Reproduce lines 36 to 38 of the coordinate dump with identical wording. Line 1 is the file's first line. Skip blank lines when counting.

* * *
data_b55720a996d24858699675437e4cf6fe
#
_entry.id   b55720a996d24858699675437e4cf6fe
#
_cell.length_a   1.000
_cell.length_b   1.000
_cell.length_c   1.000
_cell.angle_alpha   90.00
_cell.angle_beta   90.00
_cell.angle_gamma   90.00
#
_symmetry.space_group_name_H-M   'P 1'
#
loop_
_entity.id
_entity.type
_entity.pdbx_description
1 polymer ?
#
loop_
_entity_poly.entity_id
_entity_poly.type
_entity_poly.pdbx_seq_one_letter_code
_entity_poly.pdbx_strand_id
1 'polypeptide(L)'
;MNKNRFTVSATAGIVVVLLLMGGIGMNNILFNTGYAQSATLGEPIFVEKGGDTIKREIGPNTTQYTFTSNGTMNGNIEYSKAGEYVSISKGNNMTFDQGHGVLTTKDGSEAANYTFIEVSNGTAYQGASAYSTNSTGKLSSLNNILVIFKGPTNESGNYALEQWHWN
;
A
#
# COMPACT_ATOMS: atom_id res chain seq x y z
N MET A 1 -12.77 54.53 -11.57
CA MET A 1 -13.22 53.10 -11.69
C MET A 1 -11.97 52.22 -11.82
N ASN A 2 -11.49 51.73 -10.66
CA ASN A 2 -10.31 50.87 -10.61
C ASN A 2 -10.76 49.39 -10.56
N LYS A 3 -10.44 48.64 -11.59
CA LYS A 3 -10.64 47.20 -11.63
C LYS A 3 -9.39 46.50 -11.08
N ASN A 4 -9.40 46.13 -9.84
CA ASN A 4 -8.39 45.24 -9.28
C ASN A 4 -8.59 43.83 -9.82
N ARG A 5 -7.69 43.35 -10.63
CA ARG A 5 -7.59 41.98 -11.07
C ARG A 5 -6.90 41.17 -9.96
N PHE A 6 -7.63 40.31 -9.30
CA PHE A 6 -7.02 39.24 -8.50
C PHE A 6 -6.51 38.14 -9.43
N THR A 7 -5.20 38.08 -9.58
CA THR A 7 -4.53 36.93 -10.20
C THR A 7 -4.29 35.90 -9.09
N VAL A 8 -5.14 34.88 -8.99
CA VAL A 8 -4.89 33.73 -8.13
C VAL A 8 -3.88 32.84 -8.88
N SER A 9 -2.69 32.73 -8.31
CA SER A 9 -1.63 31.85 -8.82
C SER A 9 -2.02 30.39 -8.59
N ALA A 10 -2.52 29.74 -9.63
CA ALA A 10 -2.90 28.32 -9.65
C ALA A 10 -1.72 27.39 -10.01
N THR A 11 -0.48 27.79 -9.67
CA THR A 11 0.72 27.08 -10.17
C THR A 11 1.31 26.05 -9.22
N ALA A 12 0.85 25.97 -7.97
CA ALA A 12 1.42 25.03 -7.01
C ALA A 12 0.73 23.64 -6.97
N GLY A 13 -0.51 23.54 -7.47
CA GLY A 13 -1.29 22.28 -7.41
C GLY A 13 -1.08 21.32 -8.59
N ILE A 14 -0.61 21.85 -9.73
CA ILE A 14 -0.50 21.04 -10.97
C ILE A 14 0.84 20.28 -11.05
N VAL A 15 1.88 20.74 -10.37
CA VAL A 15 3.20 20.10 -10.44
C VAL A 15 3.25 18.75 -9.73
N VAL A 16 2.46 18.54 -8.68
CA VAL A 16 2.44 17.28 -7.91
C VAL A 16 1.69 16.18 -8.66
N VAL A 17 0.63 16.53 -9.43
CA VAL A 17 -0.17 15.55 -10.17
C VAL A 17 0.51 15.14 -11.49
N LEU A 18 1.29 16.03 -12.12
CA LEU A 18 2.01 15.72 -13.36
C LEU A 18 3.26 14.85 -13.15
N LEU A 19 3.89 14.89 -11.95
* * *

C ASN A 2 -10.76 49.39 -10.56
N LYS A 3 -10.44 48.64 -11.59
CA LYS A 3 -10.64 47.20 -11.63